This Monday 8 John Monash Science School year 12 students will present their Computational Science projects from last year as a poster at the Lorne Genome Conference.
These students worked with Dr Sonika Tyagi, the Monash Bioinformatics Platform Manager, to develop software that identifies micro RNA sequences, and works out their likely structure.
They worked in two teams, so that one group worked on the identification, and the other on the structure. They took experimentally verified results and used them to train their software, using machine learning techniques.
Their project was submitted in October, for credit in their year 11 Computing class, but both groups are continuing to work on the software to improve it. They are keen to make the software faster and more accurate. And the key reason that they are still working on it is because it’s not a toy project purely for classroom credit. It’s a real project that has the potential to have an impact in science.
Most of the students in these groups had no background in Biology, but they were keen to learn more about machine learning, so out of the range of projects on offer, they chose this one as an opportunity to learn new skills and produce something useful. In fact one of the students in the project wasn’t even studying Computing. He was just really excited by the opportunity to work on a real and challenging project.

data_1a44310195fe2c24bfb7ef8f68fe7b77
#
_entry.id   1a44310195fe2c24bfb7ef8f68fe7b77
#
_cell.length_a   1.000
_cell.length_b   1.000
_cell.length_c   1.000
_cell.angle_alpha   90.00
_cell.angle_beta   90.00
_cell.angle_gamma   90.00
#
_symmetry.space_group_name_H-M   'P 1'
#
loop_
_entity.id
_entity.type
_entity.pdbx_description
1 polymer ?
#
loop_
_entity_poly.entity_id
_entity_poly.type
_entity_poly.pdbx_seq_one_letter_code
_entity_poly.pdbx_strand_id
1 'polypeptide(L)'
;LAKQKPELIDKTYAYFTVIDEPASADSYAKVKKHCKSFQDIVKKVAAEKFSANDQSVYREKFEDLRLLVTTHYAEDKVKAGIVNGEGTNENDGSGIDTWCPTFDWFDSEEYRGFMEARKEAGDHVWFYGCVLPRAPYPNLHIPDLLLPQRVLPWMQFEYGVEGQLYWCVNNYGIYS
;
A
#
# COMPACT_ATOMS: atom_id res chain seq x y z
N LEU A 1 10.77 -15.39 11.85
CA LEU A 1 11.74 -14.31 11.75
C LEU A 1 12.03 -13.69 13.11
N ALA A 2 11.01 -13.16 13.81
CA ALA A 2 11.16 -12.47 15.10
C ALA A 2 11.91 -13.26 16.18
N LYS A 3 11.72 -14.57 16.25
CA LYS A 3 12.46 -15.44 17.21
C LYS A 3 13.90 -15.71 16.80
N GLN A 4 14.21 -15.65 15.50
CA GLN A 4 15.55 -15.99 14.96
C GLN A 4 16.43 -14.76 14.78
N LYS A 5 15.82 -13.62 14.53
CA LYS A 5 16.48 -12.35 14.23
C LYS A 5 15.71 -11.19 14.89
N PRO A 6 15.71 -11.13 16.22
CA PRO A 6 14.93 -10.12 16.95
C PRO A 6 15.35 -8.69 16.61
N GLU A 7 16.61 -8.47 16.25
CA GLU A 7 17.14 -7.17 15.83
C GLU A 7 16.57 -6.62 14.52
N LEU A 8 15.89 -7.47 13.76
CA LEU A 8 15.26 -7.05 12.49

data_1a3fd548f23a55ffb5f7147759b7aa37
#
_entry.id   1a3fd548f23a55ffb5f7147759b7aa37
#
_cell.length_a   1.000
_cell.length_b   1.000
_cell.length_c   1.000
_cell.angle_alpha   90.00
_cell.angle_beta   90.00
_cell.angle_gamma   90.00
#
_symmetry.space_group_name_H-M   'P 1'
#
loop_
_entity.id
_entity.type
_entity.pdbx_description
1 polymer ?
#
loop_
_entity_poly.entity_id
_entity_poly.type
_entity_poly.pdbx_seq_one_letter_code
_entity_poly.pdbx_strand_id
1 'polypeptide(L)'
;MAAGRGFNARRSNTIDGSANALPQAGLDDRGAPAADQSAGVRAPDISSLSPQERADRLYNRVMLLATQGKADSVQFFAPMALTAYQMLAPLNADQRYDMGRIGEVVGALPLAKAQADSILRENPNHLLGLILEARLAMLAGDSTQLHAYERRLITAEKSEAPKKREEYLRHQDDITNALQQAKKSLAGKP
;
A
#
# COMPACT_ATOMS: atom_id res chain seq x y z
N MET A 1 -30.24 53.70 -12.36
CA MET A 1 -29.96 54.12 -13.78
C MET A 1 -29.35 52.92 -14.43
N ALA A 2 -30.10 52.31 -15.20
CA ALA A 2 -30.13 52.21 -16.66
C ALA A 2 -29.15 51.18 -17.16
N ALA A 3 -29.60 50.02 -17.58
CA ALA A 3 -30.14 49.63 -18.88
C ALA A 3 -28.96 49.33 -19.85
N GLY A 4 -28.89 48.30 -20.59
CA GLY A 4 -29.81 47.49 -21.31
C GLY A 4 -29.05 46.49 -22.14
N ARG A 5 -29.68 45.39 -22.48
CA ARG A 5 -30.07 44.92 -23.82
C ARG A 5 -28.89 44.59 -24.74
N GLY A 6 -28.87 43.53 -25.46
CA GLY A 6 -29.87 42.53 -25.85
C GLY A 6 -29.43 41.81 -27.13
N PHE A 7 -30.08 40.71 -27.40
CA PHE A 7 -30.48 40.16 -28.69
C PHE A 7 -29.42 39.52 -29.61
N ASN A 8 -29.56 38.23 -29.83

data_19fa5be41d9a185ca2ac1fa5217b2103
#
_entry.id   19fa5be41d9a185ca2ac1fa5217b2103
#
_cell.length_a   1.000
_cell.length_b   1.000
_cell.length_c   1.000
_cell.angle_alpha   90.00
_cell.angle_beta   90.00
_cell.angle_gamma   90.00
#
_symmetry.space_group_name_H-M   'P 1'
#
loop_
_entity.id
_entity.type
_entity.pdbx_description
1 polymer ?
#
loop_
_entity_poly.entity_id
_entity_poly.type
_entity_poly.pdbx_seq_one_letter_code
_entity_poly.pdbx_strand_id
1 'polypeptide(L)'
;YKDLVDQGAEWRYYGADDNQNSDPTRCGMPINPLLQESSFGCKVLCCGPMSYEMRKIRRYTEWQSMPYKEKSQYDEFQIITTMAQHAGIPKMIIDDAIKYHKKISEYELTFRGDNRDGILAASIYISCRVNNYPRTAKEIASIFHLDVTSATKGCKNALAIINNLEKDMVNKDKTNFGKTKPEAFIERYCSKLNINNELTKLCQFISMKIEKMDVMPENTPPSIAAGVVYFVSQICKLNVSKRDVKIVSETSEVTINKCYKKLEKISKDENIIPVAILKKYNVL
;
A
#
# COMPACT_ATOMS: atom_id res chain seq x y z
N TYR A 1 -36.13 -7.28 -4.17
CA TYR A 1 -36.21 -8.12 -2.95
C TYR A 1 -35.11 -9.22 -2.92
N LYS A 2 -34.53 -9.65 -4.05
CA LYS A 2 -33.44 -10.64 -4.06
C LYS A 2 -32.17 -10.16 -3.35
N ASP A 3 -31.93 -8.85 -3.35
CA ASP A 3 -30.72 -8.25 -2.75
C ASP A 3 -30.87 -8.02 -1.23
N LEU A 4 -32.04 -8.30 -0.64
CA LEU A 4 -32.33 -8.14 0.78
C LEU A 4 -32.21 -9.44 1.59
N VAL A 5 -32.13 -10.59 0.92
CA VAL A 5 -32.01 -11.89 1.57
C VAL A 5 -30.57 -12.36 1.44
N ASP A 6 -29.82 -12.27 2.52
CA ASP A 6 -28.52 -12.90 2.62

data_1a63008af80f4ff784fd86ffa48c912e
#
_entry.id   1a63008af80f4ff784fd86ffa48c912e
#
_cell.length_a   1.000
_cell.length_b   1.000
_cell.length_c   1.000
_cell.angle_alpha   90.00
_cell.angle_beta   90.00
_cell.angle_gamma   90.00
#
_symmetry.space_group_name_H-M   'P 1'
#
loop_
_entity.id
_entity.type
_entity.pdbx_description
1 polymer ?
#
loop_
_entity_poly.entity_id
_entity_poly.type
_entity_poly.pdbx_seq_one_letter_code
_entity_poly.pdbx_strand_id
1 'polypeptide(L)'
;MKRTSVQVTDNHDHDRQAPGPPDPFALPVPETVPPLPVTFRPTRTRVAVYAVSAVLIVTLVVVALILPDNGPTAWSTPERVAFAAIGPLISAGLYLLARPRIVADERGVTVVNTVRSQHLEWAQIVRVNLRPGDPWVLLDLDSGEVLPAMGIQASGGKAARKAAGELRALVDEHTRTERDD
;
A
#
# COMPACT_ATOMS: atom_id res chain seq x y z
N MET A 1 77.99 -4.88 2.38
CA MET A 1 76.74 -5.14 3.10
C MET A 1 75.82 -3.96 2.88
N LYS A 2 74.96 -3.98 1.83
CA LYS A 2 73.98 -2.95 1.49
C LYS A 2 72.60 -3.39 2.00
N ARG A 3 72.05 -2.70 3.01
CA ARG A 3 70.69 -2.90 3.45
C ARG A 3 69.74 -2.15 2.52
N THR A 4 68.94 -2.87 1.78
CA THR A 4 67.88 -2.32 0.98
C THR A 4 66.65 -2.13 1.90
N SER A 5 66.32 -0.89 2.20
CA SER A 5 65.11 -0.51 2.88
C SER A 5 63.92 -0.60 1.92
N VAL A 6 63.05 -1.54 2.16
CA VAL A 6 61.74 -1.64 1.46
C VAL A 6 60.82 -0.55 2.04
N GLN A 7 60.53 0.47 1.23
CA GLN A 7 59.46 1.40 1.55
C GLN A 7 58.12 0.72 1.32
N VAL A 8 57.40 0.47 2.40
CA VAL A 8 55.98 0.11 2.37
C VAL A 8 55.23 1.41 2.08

When I was teaching I ran projects like this every year. Not every student produces something that goes on to be used, but every student has the chance to work on real projects, with real data, and real outcomes.
Every year I had students who kept working on their projects long after the subject finishes. Every year the students consistently rated the projects as both the most challenging and the best parts of the course. It was HARD. And they loved it.
This is the beauty of Computing, and of Data Science. Kids can do something real, and have an impact, while they’re still at school. Even Primary Schools can run Data Science projects that have an impact on their local community. I’ll write more about that soon.
Imagine what a difference we could make in the world if all students had opportunities to do real projects and learn Data Science and Computational Skills from the start.